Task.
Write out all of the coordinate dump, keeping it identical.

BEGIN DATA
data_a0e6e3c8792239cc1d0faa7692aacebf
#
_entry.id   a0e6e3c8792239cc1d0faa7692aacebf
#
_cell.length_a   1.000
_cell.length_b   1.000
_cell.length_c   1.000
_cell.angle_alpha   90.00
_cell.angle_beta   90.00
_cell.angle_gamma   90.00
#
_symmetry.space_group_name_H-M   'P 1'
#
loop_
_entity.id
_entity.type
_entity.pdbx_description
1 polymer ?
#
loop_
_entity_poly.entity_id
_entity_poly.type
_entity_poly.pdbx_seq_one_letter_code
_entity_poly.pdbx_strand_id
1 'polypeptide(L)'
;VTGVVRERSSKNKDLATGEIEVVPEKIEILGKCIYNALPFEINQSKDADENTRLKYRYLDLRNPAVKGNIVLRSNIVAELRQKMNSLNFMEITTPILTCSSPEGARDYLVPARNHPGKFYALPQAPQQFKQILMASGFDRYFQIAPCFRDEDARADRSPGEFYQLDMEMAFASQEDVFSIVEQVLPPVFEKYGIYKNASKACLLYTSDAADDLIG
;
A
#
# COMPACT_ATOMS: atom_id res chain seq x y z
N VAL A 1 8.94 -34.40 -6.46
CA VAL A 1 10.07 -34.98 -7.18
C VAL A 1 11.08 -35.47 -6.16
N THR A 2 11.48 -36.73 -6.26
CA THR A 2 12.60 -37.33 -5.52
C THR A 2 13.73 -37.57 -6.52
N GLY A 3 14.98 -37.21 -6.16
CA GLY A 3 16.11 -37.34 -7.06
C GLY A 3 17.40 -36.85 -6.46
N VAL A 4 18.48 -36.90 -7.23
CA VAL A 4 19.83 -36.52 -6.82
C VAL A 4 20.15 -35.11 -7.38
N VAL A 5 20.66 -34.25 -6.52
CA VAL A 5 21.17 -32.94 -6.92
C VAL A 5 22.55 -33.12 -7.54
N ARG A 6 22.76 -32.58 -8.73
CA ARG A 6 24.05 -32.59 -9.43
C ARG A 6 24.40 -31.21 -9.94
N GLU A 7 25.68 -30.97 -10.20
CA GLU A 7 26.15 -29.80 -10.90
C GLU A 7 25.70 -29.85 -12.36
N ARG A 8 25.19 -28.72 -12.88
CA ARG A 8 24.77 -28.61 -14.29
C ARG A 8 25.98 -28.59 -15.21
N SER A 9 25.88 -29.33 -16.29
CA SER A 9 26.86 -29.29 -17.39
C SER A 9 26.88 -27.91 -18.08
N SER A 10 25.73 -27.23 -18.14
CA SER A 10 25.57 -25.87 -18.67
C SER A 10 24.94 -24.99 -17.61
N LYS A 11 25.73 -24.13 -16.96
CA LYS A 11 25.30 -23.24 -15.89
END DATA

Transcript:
data_a0e6e3c8792239cc1d0faa7692aacebf
#
_entry.id   a0e6e3c8792239cc1d0faa7692aacebf
#
_cell.length_a   1.000
_cell.length_b   1.000
_cell.length_c   1.000
_cell.angle_alpha   90.00
_cell.angle_beta   90.00
_cell.angle_gamma   90.00
#
_symmetry.space_group_name_H-M   'P 1'
#
loop_
_entity.id
_entity.type
_entity.pdbx_description
1 polymer ?
#
loop_
_entity_poly.entity_id
_entity_poly.type
_entity_poly.pdbx_seq_one_letter_code
_entity_poly.pdbx_strand_id
1 'polypeptide(L)'
;VTGVVRERSSKNKDLATGEIEVVPEKIEILGKCIYNALPFEINQSKDADENTRLKYRYLDLRNPAVKGNIVLRSNIVAELRQKMNSLNFMEITTPILTCSSPEGARDYLVPARNHPGKFYALPQAPQQFKQILMASGFDRYFQIAPCFRDEDARADRSPGEFYQLDMEMAFASQEDVFSIVEQVLPPVFEKYGIYKNASKACLLYTSDAADDLIG
;
A
#
# COMPACT_ATOMS: atom_id res chain seq x y z
N VAL A 1 8.94 -34.40 -6.46
CA VAL A 1 10.07 -34.98 -7.18
C VAL A 1 11.08 -35.47 -6.16
N THR A 2 11.48 -36.73 -6.26
CA THR A 2 12.60 -37.33 -5.52
C THR A 2 13.73 -37.57 -6.52
N GLY A 3 14.98 -37.21 -6.16
CA GLY A 3 16.11 -37.34 -7.06
C GLY A 3 17.40 -36.85 -6.46
N VAL A 4 18.48 -36.90 -7.23
CA VAL A 4 19.83 -36.52 -6.82
C VAL A 4 20.15 -35.11 -7.38
N VAL A 5 20.66 -34.25 -6.52
CA VAL A 5 21.17 -32.94 -6.92
C VAL A 5 22.55 -33.12 -7.54
N ARG A 6 22.76 -32.58 -8.73
CA ARG A 6 24.05 -32.59 -9.43
C ARG A 6 24.40 -31.21 -9.94
N GLU A 7 25.68 -30.97 -10.20
CA GLU A 7 26.15 -29.80 -10.90
C GLU A 7 25.70 -29.85 -12.36
N ARG A 8 25.19 -28.72 -12.88
CA ARG A 8 24.77 -28.61 -14.29
C ARG A 8 25.98 -28.59 -15.21
N SER A 9 25.88 -29.33 -16.29
CA SER A 9 26.86 -29.29 -17.39
C SER A 9 26.88 -27.91 -18.08
N SER A 10 25.73 -27.23 -18.14
CA SER A 10 25.57 -25.87 -18.67
C SER A 10 24.94 -24.99 -17.61
N LYS A 11 25.73 -24.13 -16.96
CA LYS A 11 25.30 -23.24 -15.89